So far, all the code you have written works only from within the database where you created it. There may be times when you want to reuse code across multiple Access projects, such as when performing a common task that multiple databases might need to perform. You can create libraries based on a specific Access databases that can then be referenced from and used by other Access databases. However, in order to be a good candidate for a library, the database should contain only generic procedures and functions, and not specific references to forms or other objects that may not be present in the other applications or databases from which the library might be used.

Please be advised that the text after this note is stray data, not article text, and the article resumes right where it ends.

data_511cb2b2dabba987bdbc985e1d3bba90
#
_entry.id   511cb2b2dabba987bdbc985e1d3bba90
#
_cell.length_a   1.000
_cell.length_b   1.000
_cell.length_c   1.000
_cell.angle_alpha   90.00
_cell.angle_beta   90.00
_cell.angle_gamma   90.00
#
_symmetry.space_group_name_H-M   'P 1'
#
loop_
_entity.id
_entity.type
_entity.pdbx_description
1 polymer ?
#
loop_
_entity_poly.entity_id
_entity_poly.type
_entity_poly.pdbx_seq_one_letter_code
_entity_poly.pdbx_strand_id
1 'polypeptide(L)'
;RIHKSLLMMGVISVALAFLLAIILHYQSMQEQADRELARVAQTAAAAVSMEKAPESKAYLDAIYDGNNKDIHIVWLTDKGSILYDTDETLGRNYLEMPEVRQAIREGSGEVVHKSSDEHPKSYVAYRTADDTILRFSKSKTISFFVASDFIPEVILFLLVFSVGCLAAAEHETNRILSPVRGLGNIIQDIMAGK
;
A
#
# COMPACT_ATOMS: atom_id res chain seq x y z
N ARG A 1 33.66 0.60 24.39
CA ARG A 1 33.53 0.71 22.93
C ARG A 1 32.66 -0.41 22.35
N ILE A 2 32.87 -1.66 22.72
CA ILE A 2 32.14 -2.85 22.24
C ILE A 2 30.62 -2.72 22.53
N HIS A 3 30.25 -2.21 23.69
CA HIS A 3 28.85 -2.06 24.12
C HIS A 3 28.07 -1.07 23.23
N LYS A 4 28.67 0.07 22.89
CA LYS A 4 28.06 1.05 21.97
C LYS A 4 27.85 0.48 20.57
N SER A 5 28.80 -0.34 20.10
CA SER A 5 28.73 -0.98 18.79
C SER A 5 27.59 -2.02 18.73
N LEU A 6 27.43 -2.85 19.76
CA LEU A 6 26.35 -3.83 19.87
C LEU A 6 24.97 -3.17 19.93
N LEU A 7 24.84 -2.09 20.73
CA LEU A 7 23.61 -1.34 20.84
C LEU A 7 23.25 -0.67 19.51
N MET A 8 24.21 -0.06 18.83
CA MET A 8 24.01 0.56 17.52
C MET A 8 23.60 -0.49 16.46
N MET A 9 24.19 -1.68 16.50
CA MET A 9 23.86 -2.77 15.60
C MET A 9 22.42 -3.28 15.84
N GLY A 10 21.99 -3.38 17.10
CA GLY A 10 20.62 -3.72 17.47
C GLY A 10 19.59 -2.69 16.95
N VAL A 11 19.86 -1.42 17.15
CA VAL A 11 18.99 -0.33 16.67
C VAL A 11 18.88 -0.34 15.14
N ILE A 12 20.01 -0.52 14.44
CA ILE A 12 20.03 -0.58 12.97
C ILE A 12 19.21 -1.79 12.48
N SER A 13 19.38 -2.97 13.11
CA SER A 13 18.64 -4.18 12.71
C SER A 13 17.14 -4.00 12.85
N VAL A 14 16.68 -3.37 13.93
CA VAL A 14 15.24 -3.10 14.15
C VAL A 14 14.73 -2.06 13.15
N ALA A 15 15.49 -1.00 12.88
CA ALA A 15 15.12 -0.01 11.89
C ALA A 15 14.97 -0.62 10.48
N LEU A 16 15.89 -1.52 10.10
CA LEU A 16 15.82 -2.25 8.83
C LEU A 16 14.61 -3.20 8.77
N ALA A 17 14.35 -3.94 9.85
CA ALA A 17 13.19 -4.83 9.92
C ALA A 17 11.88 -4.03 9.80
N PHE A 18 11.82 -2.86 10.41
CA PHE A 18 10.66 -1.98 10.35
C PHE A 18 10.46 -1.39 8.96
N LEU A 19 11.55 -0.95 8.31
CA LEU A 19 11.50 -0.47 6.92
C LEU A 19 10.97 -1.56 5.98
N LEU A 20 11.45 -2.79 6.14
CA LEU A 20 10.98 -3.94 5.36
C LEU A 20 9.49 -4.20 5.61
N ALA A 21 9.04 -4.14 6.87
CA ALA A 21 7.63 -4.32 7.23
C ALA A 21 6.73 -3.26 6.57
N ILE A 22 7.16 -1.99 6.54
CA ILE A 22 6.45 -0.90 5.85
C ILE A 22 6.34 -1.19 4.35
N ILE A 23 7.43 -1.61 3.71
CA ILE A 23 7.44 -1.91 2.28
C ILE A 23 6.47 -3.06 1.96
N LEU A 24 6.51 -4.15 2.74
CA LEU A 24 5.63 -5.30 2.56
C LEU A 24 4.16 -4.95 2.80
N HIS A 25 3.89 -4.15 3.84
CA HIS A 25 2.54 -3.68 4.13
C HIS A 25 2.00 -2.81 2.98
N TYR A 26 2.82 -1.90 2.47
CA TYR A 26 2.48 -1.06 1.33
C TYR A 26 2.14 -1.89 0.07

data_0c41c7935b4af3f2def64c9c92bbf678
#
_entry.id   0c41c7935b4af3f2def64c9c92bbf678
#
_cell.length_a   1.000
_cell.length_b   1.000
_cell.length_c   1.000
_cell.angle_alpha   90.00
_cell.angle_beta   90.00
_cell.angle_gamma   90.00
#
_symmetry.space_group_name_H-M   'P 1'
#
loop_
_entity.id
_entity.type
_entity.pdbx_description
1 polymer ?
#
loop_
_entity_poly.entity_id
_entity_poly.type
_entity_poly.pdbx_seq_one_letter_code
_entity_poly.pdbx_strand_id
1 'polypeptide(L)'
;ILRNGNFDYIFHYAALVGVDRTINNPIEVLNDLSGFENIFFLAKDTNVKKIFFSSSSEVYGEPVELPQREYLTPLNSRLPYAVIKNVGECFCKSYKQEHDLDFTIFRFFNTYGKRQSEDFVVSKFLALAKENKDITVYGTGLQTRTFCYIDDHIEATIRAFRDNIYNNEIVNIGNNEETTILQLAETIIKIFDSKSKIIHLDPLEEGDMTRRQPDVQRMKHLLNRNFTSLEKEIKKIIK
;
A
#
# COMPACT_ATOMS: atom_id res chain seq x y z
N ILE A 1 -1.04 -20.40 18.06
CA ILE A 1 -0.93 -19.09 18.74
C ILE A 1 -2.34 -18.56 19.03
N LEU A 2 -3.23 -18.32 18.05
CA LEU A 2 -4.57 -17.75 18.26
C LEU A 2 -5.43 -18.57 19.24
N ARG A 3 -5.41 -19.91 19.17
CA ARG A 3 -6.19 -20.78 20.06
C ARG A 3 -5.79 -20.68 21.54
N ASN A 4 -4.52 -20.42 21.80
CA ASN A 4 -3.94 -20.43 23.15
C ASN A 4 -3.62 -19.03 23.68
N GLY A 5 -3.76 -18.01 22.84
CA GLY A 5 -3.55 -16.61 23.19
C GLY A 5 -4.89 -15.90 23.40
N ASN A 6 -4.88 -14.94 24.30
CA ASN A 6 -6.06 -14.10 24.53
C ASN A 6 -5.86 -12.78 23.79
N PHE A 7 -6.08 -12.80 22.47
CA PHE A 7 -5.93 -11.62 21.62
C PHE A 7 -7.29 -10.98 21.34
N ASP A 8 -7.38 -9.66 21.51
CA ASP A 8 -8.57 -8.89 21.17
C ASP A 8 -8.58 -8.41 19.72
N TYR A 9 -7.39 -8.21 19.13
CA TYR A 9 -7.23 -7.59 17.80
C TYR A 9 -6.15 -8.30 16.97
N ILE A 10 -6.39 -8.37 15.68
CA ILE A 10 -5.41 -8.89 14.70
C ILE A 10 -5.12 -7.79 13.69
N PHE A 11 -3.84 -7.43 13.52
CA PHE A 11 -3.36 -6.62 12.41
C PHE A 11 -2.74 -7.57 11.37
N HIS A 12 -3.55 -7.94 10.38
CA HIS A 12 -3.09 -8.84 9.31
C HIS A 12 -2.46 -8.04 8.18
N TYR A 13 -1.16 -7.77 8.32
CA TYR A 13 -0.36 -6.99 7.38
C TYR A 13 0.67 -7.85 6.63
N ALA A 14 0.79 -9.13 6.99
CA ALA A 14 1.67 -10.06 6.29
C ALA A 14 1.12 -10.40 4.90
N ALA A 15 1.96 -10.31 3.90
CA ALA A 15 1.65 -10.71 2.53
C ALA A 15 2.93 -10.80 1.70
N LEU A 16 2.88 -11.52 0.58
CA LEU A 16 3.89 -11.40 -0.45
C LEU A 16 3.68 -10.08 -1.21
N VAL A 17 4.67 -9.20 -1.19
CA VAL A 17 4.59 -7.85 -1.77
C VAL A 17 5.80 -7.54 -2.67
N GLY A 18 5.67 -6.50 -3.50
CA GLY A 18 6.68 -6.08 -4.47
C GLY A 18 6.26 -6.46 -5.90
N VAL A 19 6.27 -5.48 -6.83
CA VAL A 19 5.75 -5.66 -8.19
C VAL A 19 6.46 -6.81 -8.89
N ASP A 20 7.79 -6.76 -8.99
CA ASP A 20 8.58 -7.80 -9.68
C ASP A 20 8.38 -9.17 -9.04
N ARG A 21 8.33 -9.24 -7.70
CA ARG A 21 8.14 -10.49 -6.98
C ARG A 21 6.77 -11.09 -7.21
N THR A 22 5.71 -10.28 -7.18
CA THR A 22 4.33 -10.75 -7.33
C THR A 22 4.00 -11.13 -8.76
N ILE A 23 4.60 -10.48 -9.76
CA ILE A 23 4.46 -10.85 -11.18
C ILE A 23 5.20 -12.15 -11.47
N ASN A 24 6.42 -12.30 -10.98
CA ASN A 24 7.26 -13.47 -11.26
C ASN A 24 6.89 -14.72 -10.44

Try It Out: Creating and Using a Code Library
In this example, you will create a new Access database containing a sample error-handling procedure that you will make available to other Access databases. This error-handling procedure was described in Chapter 2. You will add the new database as a Library and then use the Library from another database.